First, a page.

Harold: acid washed.

Jimmy: Yeah it's acid washed. Guitars-- basically spend an extra eight grand to make it look like someone left it in their attic for 60 years.

Harold: that's worth every penny.

Jimmy: I would love to have that job. Could you imagine the stress relief? You're just like, attacking guitars with knives and axes. Great. I assume that's how they do it. They attack them with knives and axes?

Harold: Yeah. I think Brillo must be involved.

Jimmy: Steel wool is a big part of it. Yes. I have seen some videos of them doing it.

October 24. Hey, we're at the building again, the old school building. Sally's talking to it, and she says, “It wasn't even my fault. The teacher thought I was talking, but I wasn't, and she wouldn't believe me.” Sally looks at her hands. She's upset. She says, “and I had to write I will not talk in class a thousand times and now all my fingers are falling off.” She very upset, leans against the school building, and the school building says, “poor sweet baby.”

Michael: I don't like this. I don't like catchphrases that are funny just because they exist.

Harold: Why do you think it's just there because it exists?

Michael: Well, because it's not particularly funny. And he's used it, like, five times in different situations. So it's sort of like a virus. Everyone suddenly is saying this thing.

Harold: I like it.

Michael: It's only funny because he's done it so many times before.

Harold: What if it wasn't funny? What if it wasn't funny, Michael? What if this was just a little moment of pathos with Sally?

Jimmy: Yeah. It's not. Know if we were talking about we were talking in our last episode or maybe the episode before where Harold, you read a thing from that cartoonist profiles piece and he specifically says he's talking about this period of strip. He says, I'm doing less gags now and just relying on the personality of the characters to carry the strip. So he's intentionally trying to do less gags.

Harold: The reason I do like this may be along the same lines why you don't like it, Michael, is because and goes back to Jimmy's theory about Schulz being a character in the story. If all the different characters are using this phrase, then I feel like it's Charles Schulz using the phrase. It feels more like the author because multiple characters are saying it. And that's probably why it turns you off, Michael. But maybe there's something reassuring to me because it's coming from Schulz himself.

Michael: Well, it is self referential.

Harold: Yeah.

Michael: I sort of wonder if people reading this one strip a day would know. Four months ago, somebody said that we're reading it the whole year in, like, a day or two.

Harold: I think it stands on its own.

Jimmy: Do you feel that they need to.

Michael: Uh well, no, because it's not a good punchline.

Jimmy: But if he's not trying to make it a punchline right.

Michael: But I think the only humor in it is that if you remember that boy, everybody's saying this now.

Harold: Yeah I think you're right. If you're looking for humor, that's going to be the reason. It would be considered funny. Yeah I think so. All I can say is, I feel like Schulz got the wall right five years before Pink Floyd. We do need some education. We don't need the thought control.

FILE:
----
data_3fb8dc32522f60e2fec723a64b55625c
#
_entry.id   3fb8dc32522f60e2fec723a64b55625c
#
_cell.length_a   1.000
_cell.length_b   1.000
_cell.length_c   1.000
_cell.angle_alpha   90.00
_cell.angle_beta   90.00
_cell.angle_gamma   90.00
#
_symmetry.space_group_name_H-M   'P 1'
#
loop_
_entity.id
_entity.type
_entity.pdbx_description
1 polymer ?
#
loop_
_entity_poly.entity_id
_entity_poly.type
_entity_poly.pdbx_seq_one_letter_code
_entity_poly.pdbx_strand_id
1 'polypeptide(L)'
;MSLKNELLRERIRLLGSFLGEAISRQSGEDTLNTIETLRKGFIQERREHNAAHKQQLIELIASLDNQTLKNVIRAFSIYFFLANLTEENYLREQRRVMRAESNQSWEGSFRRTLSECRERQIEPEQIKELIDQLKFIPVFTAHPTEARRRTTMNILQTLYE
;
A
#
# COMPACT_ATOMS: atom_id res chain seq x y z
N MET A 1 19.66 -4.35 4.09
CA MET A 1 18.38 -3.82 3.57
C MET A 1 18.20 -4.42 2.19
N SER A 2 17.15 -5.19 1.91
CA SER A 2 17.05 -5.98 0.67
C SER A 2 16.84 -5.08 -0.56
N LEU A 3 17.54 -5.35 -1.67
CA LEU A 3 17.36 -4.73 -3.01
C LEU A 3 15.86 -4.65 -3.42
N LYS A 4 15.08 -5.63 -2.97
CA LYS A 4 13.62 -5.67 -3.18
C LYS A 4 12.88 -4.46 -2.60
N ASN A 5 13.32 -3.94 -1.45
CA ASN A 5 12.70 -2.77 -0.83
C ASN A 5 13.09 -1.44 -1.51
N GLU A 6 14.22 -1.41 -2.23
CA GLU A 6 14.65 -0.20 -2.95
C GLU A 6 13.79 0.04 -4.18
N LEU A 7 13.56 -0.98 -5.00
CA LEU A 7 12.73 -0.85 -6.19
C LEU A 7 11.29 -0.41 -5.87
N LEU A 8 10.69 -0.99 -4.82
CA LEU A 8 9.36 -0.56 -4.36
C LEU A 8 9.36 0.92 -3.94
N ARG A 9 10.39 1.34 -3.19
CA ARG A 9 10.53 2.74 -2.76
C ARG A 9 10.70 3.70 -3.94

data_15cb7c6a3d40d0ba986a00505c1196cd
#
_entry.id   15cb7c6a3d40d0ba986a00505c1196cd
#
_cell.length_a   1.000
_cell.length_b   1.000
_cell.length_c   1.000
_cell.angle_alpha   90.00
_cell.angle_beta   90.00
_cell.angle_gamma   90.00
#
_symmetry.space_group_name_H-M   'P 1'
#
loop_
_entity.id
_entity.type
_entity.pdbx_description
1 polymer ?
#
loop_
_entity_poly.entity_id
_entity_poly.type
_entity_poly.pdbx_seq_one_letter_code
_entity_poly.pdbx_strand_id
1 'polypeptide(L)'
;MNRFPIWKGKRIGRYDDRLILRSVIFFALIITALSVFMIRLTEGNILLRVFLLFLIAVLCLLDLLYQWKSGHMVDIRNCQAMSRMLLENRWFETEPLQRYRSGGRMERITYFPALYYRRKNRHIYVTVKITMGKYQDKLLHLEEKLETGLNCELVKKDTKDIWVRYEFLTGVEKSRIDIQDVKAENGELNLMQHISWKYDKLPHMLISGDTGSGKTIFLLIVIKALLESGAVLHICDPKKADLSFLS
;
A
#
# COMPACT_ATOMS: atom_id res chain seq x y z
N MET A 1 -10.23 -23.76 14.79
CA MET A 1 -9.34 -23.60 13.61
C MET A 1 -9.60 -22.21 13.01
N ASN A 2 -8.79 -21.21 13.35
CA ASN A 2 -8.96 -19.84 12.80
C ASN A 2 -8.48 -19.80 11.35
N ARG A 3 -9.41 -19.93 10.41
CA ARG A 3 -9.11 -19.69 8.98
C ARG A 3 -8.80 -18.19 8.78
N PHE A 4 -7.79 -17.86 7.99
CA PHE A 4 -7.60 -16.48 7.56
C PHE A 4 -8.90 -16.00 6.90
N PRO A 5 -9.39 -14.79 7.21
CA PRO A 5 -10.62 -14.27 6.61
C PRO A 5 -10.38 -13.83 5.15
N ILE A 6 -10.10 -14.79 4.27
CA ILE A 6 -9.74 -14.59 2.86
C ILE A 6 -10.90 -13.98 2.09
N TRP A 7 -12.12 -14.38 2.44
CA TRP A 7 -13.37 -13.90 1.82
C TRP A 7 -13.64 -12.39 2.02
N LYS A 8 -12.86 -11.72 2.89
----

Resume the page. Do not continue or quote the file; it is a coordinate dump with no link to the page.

November 4, Peppermint Patty is skating out on a frozen pond, and Marcie is watching. She says, “I didn't know you could skate, sir.” Peppermint Patty continues to practice, saying, “I'm really into sports, Marcie. It's my life. When I grow up, I'm going to play professional ball in the summer and skate in an ice show in the winter.” Then in panel three, there's a glorious shot of Peppermint Patty sailing through the air. As she says, “during the offseason, I'll probably do a little bowling or pop a wheelie in a motocross.” Then last panel, Peppermint Patty has landed headfirst into the snow with her feet sticking out. And Marcie says, “you're an amazing person, sir.” Peppermint Patty says “stop calling me sir.”

Jimmy: I actually think if I had to pick, I think this is my favorite long sequence, this skating one, because it was all of these I bought in that book, or that box set from Scholastic Book Fairs. I remember reading this on that day I took the day off just to read my Peanuts books and just being so impressed that it goes on and on and on. And this is, in fact, the longest sequence in the Peanuts run.

Harold: In the entire Peanuts run.

Jimmy: How long is yes, long.

Harold: We could go back and count.

Jimmy: Here it is several strips, but it's very long. And, I love all the drawing in this, because this shows Schulz is spending time at that ice arena, and he really does know skating. Those look like very observed drawings. And I do love that third yeah.

Harold: That is with the clouds below her. I think that's just a beautiful touch there. It's interesting. We've been talking about how sports really took over the strip in these recent years. And I was just thinking about, obviously, he built an ice arena with his wife that to this day, is being used by the community there. But it's kids know, it wasn't just him who was into sports. which of the daughters, was the ice skater?

Jimmy: I don't know if it's Jill or Amy.

Harold: You can easily look that up. But the motocross, Craig, was a dirt bike racer, so he's kind of alluding to his own children in these sequences that they got into sports, which I think is kind of neat.